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Calculating Your Total Cholesterol in 5 Simple Steps

Cholesterol is essential for the metabolism of the human body. It helps the body repair cell membranes, make vitamin D, produce hormones and much more. However, high levels of this in the blood can increase the risk of developing coronary heart disease and subjecting to heart attack and stroke. Cholesterol is transported through the bloodstream by three lipoproteins. First, we have the low-density lipoprotein (LDL) called “bad” because when in excess increase the risk of accumulating plaque in the arteries and blocking them. Second, we have the high-density lipoprotein (HDL) considered good because it helps remove fat and extra cholesterol to return to the liver to be eliminated. And third, the very low-density lipoprotein (VLDL) that transport mostly triglycerides (a type of fat) and like LDL also triggers plaque buildup on arterial walls. The total cholesterol is the sum of all these three components.

Calculating total cholesterol

Step 1

Get the results of your blood test from your doctor or health center. In the USA, cholesterol data are reported in milligrams per deciliter of blood, whose unit is written mg/dL. In Europe, the results are in millimoles per liter (mmol/L).

Step 2

Look for the LDL cholesterol value in the report. This is the bad guy. For example, let’s say it is equal to 115 mg/dL.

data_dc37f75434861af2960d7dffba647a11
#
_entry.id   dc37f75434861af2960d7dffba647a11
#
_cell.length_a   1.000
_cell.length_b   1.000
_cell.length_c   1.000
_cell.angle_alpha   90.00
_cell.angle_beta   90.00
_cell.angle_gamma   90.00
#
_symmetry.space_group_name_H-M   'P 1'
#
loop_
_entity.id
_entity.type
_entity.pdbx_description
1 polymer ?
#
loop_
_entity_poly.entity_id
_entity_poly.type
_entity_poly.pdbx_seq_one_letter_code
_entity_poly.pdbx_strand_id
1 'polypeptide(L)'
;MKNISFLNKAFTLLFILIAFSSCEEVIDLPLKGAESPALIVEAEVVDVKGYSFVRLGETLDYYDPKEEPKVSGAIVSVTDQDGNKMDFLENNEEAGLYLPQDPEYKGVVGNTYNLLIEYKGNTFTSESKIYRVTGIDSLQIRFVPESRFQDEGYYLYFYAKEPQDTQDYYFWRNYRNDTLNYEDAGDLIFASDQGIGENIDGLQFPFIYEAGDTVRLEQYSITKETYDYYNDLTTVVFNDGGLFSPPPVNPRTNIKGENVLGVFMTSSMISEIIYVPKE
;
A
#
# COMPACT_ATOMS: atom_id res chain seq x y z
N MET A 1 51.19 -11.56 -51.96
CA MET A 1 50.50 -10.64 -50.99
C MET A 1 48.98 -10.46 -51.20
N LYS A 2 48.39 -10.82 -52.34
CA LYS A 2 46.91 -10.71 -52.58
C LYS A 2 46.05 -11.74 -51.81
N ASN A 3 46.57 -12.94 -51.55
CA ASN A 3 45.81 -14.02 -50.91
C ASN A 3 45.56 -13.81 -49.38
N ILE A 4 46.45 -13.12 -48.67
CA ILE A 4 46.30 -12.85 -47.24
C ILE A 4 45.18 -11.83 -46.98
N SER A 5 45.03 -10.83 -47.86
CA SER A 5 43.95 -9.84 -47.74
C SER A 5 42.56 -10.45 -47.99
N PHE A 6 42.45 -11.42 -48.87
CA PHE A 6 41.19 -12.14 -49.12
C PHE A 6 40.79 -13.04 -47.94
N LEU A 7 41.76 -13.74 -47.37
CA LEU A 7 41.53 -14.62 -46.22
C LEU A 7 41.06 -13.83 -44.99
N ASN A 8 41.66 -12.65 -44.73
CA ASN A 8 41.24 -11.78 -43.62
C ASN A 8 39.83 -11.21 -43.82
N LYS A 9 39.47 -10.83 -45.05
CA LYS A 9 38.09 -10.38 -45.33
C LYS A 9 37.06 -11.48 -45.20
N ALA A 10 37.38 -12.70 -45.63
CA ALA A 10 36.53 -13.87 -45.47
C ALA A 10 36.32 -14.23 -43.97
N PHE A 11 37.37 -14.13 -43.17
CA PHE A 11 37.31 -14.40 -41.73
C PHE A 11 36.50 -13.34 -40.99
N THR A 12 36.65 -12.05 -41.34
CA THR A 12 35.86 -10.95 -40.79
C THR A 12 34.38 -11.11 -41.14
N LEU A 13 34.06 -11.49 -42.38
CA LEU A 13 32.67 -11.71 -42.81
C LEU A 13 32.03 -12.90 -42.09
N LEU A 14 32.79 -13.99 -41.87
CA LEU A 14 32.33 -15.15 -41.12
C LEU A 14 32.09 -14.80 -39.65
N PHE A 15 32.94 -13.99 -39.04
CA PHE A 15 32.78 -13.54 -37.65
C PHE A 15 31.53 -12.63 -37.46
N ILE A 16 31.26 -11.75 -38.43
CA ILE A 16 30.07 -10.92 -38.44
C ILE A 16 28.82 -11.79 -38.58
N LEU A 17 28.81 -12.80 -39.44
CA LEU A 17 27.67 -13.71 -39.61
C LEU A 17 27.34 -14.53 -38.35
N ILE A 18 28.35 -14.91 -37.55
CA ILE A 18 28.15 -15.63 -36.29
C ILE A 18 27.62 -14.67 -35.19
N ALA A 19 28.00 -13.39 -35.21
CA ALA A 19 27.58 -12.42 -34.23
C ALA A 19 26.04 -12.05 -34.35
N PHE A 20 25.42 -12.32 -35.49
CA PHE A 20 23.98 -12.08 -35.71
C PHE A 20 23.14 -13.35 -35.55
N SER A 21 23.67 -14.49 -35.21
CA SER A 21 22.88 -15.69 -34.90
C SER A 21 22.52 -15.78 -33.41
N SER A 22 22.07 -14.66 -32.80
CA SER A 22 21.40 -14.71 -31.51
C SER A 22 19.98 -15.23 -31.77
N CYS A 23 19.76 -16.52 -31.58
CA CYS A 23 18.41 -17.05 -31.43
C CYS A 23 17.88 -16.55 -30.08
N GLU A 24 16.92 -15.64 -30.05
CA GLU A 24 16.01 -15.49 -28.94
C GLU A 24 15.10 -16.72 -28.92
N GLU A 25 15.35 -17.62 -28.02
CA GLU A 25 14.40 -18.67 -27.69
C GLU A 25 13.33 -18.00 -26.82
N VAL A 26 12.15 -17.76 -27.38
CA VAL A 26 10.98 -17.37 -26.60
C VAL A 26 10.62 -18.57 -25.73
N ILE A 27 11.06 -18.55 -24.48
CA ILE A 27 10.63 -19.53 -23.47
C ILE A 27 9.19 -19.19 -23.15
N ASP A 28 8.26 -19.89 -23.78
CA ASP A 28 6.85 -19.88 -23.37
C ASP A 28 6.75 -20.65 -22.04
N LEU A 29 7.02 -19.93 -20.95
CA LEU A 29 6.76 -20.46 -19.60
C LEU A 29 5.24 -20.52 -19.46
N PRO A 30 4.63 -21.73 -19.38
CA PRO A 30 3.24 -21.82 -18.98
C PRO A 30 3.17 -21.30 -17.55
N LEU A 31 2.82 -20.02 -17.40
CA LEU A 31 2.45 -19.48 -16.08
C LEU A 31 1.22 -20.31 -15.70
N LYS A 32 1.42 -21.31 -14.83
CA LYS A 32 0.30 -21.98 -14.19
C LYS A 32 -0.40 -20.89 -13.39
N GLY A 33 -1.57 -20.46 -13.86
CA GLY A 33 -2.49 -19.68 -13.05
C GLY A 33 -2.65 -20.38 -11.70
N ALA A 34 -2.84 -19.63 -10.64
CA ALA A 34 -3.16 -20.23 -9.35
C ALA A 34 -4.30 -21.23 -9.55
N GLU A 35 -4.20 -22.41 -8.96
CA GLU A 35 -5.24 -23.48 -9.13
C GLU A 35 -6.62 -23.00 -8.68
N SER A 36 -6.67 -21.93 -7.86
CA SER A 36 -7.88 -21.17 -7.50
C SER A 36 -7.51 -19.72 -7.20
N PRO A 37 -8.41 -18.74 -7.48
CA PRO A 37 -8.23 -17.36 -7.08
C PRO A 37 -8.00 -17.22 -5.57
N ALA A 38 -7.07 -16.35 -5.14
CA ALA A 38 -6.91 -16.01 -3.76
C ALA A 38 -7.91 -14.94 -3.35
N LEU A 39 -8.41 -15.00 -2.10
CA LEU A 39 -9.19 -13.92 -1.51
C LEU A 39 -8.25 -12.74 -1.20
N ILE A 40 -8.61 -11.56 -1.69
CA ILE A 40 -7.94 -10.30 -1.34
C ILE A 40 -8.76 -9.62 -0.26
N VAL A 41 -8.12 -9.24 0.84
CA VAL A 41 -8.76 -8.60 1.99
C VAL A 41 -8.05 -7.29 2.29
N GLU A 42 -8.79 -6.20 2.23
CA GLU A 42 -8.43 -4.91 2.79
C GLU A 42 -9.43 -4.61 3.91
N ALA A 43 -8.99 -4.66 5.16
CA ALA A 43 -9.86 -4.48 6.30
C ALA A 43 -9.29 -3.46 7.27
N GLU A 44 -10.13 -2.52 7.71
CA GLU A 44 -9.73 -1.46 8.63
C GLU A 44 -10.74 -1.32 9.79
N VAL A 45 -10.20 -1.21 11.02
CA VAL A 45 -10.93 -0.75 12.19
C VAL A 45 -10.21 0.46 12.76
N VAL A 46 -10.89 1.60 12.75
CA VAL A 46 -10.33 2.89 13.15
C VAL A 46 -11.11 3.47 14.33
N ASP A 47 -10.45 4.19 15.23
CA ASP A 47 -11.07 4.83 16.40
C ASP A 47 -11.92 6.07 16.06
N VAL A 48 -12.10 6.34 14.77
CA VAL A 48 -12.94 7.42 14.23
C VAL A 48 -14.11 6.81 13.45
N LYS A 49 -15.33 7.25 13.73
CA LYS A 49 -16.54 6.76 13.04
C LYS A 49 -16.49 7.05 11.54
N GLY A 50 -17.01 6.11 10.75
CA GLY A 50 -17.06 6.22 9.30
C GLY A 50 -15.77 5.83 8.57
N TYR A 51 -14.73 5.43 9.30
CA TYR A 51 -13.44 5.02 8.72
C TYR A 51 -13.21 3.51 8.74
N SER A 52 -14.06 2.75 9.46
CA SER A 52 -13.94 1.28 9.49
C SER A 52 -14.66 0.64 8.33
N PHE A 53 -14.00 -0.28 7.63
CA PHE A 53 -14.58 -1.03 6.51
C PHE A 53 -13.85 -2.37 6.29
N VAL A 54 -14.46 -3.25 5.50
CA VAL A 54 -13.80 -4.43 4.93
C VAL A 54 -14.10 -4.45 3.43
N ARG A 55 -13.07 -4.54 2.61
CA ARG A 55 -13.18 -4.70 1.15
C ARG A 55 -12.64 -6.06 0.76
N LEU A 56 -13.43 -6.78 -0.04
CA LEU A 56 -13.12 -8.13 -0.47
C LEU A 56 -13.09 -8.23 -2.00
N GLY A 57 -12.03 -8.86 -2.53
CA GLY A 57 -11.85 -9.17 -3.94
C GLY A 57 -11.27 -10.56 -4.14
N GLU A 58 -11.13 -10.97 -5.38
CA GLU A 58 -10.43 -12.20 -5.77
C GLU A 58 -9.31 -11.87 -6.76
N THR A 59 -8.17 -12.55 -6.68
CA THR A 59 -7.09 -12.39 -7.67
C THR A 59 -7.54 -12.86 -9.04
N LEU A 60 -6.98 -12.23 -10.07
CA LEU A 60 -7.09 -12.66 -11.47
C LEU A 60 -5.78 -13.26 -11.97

Step 3

Look for the value of HDL cholesterol, this is the “good”. For example, let’s say it is 50 mg/dL.

Step 4

Determine your VLDL level. To do that, look for the level of your triglycerides (abbreviated as “Trig” or “TG”) in the report, and divide it by 5. For example, if this value is 200 mg/dL, then the result of the division will be 40 mg/dL.

Step 5

Add the values ​​you obtained in steps 2, 3 and 4 to determine your total cholesterol number. In our example, the total is equal to 115 + 50 + 40, which gives 205 mg/dL.

Total Cholesterol = LDL + HDL + (TG/5)

Go to our cholesterol levels chart page and compare your number to those listed under the heading “Total Cholesterol” to see how it is ranked. In this example, 205 mg/dL falls into the borderline-high category.

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